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Two year target for satellite internet in Canada called unrealistic

Space communications satellite in low orbit around the Earth. Elements of this image furnished by NASA

Telesat’s goal to offer high-speed internet services through low-earth-orbit satellites within two years is optimistic and unrealistic, experts say.

In an effort to connect more rural Canadians to high-speed internet, the government announced a $600 million agreement with the Canadian satellite company.

Innovation Minister Navdeep Bains said during a press conference on Monday that LEOs will be constructed next year and will offer services in 2022. The government plans to connect 100 per cent of Canadians to high-speed internet by 2030.

“We made a big bet as a government to support this technology through Telesat,” Bains said. “We’re very proud of that and we’re very proud of the fact that these LEOs will be launched late next year, and will be made available to communities in 2022, particularly those remote and rural communities where the fibre backbone infrastructure economics doesn’t make sense.”

Reza Rajabiun, a competition policy and industrial regulation expert, said in an interview that in general LEOs are capital intensive, requiring a lot of money to build out infrastructure to offer services.

He added that it was unrealistic that Telesat will be able to offer services by 2022, noting that a more realistic timeframe would be in the next four or five years.

“That timeframe may still be somewhat optimistic, but potentially realistic," he said, adding this is only possible if Telesat is able to acquire necessary capital in order to deliver services to remote and rural Canadians.

Last week, Innovation, Science, and Economic Development also gave the green light to Elon Musk’s low-earth-orbit (LEO) satellite project. The Canadian Radio-television and Telecommunications Commission (CRTC) also approved the project in late October.

Both approvals mean SpaceX will be able to operate its Starlink constellation in Canada. As of now, SpaceX has launched 800 satellites. According to the company’s website, it plans to offer services in Canada and northern U.S. in 2020 and globally in 2021.

The company is conducting beta tests with some customers in the U.S. The company did not respond to requests from Yahoo Finance Canada confirming it still plans to launch services in Canada this year.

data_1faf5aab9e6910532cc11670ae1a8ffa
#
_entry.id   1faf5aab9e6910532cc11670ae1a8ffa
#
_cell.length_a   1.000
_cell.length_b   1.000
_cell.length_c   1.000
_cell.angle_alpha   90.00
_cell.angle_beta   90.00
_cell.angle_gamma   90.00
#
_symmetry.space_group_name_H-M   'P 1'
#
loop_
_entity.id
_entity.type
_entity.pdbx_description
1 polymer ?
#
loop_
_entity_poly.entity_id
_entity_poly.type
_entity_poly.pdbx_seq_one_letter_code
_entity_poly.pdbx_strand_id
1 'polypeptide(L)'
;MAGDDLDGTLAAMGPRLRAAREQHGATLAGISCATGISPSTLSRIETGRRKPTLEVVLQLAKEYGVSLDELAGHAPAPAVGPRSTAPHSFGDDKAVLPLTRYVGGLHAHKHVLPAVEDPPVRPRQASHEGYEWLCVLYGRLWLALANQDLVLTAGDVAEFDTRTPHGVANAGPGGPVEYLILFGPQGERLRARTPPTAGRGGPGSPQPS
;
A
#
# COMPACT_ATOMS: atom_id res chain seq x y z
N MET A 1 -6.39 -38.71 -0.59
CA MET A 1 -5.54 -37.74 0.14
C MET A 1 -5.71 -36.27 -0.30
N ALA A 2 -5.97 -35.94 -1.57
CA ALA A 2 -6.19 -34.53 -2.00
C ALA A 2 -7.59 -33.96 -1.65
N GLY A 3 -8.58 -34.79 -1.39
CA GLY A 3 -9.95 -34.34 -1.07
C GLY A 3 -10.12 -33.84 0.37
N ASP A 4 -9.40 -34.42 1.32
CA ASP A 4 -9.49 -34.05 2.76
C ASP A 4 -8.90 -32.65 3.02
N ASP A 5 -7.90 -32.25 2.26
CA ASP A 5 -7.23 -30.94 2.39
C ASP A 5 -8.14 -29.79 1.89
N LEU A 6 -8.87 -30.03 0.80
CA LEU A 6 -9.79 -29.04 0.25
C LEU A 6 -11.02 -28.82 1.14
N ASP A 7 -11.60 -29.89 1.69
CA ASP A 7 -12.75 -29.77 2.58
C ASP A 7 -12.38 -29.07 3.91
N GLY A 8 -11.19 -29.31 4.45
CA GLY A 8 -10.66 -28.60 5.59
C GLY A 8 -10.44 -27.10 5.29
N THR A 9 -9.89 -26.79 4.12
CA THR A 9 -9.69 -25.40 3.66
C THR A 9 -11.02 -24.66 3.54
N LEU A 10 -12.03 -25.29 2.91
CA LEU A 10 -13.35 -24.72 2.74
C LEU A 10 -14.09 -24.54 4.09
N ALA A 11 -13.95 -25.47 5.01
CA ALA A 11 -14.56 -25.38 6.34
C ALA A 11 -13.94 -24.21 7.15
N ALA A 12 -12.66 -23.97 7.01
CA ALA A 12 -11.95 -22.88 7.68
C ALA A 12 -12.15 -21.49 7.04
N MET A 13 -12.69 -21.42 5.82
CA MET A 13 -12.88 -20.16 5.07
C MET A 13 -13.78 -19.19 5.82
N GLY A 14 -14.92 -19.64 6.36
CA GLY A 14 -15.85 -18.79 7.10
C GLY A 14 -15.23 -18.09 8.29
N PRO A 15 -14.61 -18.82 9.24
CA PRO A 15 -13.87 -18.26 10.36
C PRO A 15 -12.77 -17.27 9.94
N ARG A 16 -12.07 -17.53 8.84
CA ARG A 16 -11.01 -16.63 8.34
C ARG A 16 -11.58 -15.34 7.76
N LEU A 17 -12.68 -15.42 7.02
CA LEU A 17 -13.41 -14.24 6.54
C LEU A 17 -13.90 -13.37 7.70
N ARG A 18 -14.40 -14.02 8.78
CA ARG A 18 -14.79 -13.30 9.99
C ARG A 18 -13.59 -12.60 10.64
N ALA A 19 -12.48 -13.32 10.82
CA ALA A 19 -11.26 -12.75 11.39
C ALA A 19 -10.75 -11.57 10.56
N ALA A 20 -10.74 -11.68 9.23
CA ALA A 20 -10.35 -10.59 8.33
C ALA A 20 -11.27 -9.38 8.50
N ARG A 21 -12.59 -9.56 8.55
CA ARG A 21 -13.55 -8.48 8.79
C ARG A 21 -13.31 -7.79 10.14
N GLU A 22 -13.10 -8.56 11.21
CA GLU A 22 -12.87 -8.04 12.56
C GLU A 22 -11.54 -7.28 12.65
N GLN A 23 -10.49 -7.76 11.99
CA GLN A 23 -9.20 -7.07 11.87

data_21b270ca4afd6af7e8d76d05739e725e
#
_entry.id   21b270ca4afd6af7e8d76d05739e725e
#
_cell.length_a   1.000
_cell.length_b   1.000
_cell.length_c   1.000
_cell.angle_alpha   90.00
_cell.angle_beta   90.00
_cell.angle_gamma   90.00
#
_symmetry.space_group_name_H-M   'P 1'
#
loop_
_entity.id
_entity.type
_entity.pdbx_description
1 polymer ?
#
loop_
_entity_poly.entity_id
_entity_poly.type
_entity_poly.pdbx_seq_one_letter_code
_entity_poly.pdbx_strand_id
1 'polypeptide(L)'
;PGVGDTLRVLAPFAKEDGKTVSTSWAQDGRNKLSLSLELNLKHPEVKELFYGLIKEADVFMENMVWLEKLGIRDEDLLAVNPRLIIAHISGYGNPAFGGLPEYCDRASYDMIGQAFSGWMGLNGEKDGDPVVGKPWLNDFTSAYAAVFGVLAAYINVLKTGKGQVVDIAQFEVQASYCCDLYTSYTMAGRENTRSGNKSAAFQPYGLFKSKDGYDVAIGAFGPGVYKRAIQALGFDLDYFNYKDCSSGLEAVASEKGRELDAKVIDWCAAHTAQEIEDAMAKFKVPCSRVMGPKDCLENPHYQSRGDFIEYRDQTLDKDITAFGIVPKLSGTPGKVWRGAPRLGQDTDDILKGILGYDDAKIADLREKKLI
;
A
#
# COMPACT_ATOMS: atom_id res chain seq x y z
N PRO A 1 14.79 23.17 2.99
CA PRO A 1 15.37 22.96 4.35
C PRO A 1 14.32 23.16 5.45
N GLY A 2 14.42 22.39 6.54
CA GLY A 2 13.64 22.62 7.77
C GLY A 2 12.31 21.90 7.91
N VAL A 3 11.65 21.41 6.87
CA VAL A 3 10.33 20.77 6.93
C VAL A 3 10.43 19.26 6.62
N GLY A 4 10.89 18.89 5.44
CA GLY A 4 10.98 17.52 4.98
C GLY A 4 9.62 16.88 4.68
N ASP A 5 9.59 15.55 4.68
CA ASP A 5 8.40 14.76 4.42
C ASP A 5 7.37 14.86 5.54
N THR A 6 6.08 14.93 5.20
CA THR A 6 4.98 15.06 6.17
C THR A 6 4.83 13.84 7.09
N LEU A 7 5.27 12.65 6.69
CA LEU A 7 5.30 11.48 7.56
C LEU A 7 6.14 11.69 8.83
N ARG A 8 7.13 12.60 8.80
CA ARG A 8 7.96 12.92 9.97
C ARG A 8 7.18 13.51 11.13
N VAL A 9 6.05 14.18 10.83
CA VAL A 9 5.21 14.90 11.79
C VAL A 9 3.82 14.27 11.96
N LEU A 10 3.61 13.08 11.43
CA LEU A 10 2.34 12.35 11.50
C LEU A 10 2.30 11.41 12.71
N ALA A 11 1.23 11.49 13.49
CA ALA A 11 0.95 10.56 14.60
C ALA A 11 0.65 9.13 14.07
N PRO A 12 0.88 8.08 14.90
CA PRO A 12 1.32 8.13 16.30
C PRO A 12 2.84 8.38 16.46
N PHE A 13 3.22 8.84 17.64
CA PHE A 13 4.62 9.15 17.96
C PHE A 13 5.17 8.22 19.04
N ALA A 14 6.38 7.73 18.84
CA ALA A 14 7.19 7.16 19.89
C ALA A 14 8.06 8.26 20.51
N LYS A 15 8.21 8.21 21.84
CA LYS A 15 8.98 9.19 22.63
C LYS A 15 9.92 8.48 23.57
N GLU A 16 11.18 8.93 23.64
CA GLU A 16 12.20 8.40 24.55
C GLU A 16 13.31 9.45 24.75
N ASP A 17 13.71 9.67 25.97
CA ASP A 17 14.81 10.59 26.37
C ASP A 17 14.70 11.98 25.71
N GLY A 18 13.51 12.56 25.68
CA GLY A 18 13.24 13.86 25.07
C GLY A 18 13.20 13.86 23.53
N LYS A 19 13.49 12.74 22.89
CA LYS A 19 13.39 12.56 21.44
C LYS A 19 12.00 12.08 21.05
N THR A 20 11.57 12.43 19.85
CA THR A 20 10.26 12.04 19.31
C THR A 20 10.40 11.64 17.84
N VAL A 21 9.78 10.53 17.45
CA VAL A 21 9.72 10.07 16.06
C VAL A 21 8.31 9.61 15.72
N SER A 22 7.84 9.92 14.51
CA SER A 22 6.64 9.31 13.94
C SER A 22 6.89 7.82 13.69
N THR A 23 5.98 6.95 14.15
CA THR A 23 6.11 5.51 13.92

Rajabiun said that because the company has gotten regulatory approval it is possible to offer services in Canada, only if satellites are in a location that would permit it.

“They could if the satellites are located in areas that would be able to deliver service, they could start offering service,” he said.

Similar to SpaceX, Rajbuin said that Telesat will need capital and a lot of customers to launch. Telesat’s CEO said during the company’s October earnings call that it plans to announce contracts with vendors by the end of this year.

Ben Klass, a telecom expert and PhD candidate at Carleton University, added it would be surprising if Telesat were able to launch services by 2022, but it was too early to definitively say it won’t be able to.

Canadians are excited, this will potentially offer more competition

Klass said when SpaceX was going through its consultation period with the CRTC there was a lot of support coming from Canadians.

“There was a lot of support that the CRTC had to give them their licence,” he said. “A lot of people particularly in rural and remote areas haven’t got any sort of worthwhile internet service. The number one thing is that people who are frustrated with their situation not being able to get internet access... this presents a real option. There’s a lot of people who are looking forward to this.”

Klass said that if Musk is able to scale his service and get a lot of customers, there is a possibility of creating more competition.

“At first it doesn’t sound that competitive, but this is a play for scale,” he said. “The only way to pay to [maintain and operate the satellites] is by getting lots of customers. It’s kind of like Netflix or Uber. As far as I can tell, if [SpaceX] wants this to work they’re going to need a lot of customers all around the world.”

Klass said that Musk could also be anti-competitive and come in initially with predatory pricing in order to attract market share.

According to internal emails, as reported by Reuters, SpaceX is planning to test the technology at a cost to users of US$99 per month, plus $499 for a setup kit.

With files from Reuters

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